Sense And Sensibility Review, by Laurence Vittes of The Hollywood Reporter

Beginning in January, PBS' "Masterpiece" series (formerly "Masterpiece Theatre"; the change was made based on market research) has presented adaptations of all the Jane Austen novels in one fell swoop, all of them new except "Emma" and "Pride and Prejudice." The series began with a scrumptious version of "Persuasion" (featuring one of television's all-time great screen kisses, between Sally Hawkins and Rupert Penry-Jones), and has also thrown in for good measure a surprisingly effective biopic, "Miss Austen Regrets."


While the story line of "Sense and Sensibility" is intricate enough to make some careful record-keeping useful, and the various twists and turns of the plot absorbing enough, it is the rich dimensionality that Austen lavished on the sisters Dashwood (Hattie Morahan and Charity Wakefield), and their contrasting philosophies concerning romance, that makes any theatrical adaptation particularly rewarding for actors and audience alike.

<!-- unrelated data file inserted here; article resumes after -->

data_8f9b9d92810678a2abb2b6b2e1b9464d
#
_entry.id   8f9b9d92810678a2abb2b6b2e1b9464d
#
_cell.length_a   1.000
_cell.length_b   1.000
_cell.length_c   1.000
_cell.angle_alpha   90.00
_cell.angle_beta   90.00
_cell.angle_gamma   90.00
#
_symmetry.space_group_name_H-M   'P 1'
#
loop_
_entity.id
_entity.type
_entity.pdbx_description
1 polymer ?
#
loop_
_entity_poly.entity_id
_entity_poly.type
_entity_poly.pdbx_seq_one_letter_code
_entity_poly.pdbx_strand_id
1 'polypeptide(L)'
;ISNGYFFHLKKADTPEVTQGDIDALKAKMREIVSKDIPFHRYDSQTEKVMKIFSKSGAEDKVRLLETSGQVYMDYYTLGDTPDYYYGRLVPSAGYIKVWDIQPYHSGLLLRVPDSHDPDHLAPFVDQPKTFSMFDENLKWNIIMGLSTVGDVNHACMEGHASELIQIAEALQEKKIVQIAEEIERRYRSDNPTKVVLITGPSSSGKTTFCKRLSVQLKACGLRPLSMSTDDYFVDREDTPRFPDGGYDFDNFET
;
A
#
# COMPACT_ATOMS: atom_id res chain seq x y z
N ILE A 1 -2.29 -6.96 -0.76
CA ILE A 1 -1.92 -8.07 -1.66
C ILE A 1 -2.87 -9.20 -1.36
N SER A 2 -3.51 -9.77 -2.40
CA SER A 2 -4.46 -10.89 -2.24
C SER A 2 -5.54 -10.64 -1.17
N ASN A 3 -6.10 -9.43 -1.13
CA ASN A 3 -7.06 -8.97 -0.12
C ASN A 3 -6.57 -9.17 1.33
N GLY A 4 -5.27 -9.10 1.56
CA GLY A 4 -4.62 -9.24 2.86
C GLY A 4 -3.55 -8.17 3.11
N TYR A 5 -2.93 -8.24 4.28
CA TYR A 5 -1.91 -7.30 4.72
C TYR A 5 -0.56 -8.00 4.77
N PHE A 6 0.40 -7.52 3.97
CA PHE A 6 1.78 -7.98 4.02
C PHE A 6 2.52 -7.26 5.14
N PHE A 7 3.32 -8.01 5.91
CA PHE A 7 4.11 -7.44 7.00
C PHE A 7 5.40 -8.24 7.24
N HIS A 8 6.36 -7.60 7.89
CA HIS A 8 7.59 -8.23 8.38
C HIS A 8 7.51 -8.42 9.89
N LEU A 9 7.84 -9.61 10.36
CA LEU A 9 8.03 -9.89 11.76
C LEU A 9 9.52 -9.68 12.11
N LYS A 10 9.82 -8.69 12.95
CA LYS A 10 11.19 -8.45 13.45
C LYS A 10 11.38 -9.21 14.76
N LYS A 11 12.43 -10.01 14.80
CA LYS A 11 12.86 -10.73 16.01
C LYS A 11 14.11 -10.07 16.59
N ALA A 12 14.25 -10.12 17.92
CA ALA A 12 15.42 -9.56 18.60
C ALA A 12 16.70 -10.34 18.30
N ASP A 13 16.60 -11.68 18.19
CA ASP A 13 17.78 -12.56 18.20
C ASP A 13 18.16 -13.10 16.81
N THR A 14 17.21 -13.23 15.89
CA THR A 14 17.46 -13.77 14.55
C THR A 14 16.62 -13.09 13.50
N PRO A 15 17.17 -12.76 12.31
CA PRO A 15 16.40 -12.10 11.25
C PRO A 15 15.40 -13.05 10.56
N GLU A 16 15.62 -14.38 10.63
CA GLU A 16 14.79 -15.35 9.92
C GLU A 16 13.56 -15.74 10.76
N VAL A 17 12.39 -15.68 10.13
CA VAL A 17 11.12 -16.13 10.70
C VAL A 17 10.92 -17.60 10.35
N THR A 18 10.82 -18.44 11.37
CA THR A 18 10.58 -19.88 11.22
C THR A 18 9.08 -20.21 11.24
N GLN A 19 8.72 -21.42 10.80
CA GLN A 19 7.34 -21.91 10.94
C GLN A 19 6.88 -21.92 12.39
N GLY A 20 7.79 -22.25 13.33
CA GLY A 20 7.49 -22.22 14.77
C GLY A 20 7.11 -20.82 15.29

"Sense and Sensibility" has not lacked for top-drawer treatment, of course, most notably Ang Lee's 1995 film starring Kate Winslet, Emma Thompson, Hugh Grant and Alan Rickman. Yet somehow this predictably low-key one from the BBC and WGBH is almost its equal.


To read the rest of this review, visit The Hollywood Reporter:

Sense and Sensibility


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